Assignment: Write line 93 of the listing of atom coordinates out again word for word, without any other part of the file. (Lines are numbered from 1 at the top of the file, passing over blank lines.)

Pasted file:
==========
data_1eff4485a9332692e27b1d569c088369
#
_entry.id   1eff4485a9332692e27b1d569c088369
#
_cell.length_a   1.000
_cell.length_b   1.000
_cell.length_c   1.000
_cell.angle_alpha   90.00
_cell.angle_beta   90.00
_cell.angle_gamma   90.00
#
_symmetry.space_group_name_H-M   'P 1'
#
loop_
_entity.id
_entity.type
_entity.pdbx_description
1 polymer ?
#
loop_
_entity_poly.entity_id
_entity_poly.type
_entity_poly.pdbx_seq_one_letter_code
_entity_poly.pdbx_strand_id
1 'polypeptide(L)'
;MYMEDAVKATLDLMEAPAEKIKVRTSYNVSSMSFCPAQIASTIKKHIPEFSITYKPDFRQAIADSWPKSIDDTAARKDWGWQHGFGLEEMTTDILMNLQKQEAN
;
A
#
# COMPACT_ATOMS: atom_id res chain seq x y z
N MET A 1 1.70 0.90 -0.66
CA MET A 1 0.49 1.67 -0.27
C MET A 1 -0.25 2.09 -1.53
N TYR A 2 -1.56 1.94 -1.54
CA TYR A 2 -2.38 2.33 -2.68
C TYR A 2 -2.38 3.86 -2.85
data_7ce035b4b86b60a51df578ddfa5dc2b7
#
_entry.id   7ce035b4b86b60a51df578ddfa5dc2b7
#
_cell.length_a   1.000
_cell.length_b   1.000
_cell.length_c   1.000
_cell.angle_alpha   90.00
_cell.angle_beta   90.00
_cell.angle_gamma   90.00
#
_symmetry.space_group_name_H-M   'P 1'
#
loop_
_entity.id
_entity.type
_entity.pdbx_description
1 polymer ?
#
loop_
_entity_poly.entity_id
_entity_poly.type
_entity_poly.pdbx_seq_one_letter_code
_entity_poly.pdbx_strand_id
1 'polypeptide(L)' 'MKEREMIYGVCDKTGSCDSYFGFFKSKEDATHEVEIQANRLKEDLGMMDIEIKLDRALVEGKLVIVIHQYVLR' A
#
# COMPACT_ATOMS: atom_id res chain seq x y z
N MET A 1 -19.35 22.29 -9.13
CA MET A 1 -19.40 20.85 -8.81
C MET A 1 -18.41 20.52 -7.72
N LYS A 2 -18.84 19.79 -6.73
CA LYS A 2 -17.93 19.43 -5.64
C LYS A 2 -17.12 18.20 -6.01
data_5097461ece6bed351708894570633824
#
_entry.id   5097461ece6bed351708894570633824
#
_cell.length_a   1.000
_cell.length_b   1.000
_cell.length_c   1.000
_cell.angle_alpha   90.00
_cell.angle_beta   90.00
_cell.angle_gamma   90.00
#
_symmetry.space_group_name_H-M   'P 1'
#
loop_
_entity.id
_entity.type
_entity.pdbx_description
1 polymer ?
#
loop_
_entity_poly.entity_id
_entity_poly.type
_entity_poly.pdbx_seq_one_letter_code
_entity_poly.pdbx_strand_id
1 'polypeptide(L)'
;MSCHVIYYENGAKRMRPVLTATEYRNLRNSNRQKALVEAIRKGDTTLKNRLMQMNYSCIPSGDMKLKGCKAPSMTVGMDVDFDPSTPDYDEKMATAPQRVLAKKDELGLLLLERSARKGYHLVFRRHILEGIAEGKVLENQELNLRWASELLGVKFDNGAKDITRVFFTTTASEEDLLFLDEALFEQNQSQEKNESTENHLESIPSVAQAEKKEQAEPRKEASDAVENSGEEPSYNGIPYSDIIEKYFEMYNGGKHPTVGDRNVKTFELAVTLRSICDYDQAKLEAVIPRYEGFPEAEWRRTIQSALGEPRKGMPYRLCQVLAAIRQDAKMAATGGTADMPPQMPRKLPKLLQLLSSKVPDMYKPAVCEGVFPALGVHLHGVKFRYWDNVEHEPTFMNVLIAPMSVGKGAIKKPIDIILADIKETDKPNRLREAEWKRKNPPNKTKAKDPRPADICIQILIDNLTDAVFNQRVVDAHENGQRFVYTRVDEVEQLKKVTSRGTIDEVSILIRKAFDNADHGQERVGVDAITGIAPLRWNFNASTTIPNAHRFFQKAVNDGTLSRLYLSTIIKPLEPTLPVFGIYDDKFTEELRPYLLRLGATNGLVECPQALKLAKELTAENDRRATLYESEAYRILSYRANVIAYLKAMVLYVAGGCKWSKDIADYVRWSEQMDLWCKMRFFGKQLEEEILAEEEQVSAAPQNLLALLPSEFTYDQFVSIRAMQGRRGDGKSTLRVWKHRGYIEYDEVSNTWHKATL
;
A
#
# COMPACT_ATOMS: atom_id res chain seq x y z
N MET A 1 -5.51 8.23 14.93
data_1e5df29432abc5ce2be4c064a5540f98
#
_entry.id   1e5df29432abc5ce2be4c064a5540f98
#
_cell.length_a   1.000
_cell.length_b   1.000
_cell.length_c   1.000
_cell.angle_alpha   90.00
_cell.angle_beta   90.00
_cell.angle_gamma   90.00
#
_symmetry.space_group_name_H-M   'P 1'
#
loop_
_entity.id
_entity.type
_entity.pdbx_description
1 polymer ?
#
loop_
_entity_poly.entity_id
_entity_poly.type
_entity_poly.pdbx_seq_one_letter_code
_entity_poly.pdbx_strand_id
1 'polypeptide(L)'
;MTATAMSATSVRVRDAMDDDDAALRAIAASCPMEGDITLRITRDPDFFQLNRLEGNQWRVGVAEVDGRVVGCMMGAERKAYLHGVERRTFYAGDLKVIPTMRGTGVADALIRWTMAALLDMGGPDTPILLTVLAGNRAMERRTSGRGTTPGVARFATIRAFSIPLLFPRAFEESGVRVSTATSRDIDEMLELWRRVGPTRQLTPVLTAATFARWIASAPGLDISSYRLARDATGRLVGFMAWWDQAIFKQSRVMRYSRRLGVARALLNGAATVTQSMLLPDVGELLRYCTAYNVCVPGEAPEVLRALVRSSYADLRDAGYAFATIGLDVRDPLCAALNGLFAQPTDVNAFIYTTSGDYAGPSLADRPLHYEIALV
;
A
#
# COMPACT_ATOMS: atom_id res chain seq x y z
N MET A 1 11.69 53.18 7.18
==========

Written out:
_entity_poly.pdbx_strand_id